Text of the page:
Embryonic stem cells (ESCs) are derived from the inner cell mass of blastocysts, and can be propagated in vitro in an undifferentiated state by coculturing with mitomycin-treated embryonic fibroblasts, which secrete cytokines that suppress differentiation. For mouse ESCs, the relevant cytokine is leukemia inhibitory factor. When grown in suspension culture in medium lacking differentiation-suppressing cytokines, ESCs will form spherical multicellular structures called embryoid bodies. Stochastic inductive cues occurring within the embryoid bodies promote differentiation, and cell types deriving from all 3 embryonic lineages typically appear, including spontaneously contracting cardiomyocytes. Similar results are observed with mouse [Doetschman et al., 1985] and human [Kehat et al., 2001, Mummery et al., 2002] ESCs, and numerous studies have shown that ESCs generate bona fide cardiomyocytes with attributes of the atrial, ventricular or conducting myocardium [for review, see Rubart et al., 2006]. Interestingly, an ESC-like cell with cardiomyogenic potential was recently obtained from cultured spermatogonial stem cells [Guan et al., 2006].

ESC-derived cardiomyocytes were examined for their ability to engraft into normal and injured myocardium. Because cardiomyocytes typically comprise only a small percentage of the cell types in spontaneously differentiating ESC cultures, a number of enrichment schemes have been employed to obtain sufficient cells for transplantation. For example, ESCs carrying a transgene encoding aminoglycoside phosphotransferase under the transcriptional regulation of a cardiomyocyte-restricted promoter were allowed to undergo spontaneous differentiation. Treatment of the cultures with the neomycin analogue G418 resulted in essentially pure (>99%) populations of cardiomyocytes [Klug et al., 1996]. This selection protocol was readily converted to bioreactor cultures, and more than 109 ESC-derived cardiomyocytes were produced from a 2-liter reactor vessel [Schroeder et al., 2005]. Murine ESC-derived cardiomyocytes were also enriched via fluorescence-activated cell sorting following transfection of a lineage-restricted fluorescence reporter [Muller et al., 2000], an approach which has recently been shown to work with human ESCs [Huber et al., 2007]. Considerable effort has also been invested in identifying combinatorial growth factor treatments which enhance cardiomyogenic differentiation (and consequently, yield) in ESC cultures [for review, see Rubart et al., 2006]. Interestingly, recent studies have shown that both vascular cells and cardiomyocytes arise from a common progenitor cell in differentiating ESC cultures [Kattman et al., 2006; Moretti et al., 2006; Wu et al., 2006], raising the possibility that transplantation of such cells might result in restoration of contractile cell mass as well as enhanced perfusion of the graft.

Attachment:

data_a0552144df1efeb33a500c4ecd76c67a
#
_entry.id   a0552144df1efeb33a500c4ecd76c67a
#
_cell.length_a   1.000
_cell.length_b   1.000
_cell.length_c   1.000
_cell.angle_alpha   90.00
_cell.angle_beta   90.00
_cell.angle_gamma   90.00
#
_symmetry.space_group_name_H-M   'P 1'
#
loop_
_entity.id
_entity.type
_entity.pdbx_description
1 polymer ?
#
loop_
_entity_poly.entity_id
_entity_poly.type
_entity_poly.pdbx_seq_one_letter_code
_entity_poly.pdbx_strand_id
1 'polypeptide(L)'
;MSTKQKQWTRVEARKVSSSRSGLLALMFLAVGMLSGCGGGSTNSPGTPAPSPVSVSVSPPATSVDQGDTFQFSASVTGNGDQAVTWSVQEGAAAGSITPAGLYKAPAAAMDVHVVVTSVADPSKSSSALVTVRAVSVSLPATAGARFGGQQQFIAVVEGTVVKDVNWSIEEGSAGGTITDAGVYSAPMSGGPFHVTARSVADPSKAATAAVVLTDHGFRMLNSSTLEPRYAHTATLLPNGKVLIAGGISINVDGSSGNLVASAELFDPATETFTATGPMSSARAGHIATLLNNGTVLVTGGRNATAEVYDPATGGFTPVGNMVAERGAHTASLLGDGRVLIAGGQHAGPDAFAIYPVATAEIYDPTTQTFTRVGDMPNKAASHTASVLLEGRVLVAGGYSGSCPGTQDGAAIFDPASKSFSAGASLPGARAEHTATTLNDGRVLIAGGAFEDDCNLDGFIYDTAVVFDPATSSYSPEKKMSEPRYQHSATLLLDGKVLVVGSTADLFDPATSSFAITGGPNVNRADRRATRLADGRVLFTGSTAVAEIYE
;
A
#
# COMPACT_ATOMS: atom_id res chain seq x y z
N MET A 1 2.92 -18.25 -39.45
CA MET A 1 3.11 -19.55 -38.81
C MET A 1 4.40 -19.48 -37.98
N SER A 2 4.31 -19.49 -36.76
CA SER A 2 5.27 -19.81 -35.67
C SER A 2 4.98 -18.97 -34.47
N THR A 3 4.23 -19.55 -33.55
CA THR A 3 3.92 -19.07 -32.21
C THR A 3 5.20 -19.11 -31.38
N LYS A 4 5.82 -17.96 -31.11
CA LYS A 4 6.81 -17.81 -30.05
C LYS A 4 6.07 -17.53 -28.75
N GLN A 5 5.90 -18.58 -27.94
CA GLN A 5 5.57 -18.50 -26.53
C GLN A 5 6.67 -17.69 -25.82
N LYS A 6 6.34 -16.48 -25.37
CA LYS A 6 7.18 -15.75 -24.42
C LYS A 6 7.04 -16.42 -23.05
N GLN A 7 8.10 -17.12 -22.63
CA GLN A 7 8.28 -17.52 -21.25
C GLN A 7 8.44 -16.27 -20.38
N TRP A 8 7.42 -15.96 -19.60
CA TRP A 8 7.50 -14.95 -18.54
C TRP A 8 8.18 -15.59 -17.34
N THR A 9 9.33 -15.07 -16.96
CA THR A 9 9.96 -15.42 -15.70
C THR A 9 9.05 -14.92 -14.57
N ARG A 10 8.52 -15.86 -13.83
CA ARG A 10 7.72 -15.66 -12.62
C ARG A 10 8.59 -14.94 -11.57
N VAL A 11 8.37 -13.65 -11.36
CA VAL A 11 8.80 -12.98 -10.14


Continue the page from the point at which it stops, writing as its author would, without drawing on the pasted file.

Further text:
A number of studies have examined ESC-derived cardiomyocytes following intracardiac engraftment. When transplanted into the heart of normal syngeneic hosts, genetically selected ESC-derived cardiomyocytes survived and formed well-differentiated grafts [Klug et al., 1996]. Human ESC-derived cardiomyocytes can also engraft following transplantation into normal ventricle. For example, populations of spontaneously contracting human ESC-derived cardiomyocytes (enriched by microdissection) were transplanted into the hearts of pigs with surgically induced complete atrial-ventricular conduction block. Histochemical analyses revealed that the transplanted cells survived, and the presence of pacing activity originating from the site of engraftment was interpreted as being indicative of functional coupling between the donor and host cardiomyocytes [Kehat et al., 2004]. Similarly, physically enriched human ESC-derived cardiomyocytes transplanted into guinea pig hearts were able to drive pacemaker activity in vitro after ablation of the atrioventricular node [Xue et al., 2005]. Surprisingly, human ESC-derived cardiomyocytes retained a relatively high level of cell cycle activity following transplantation [Laflamme et al., 2005], which, if sustained, would result in larger grafts over time.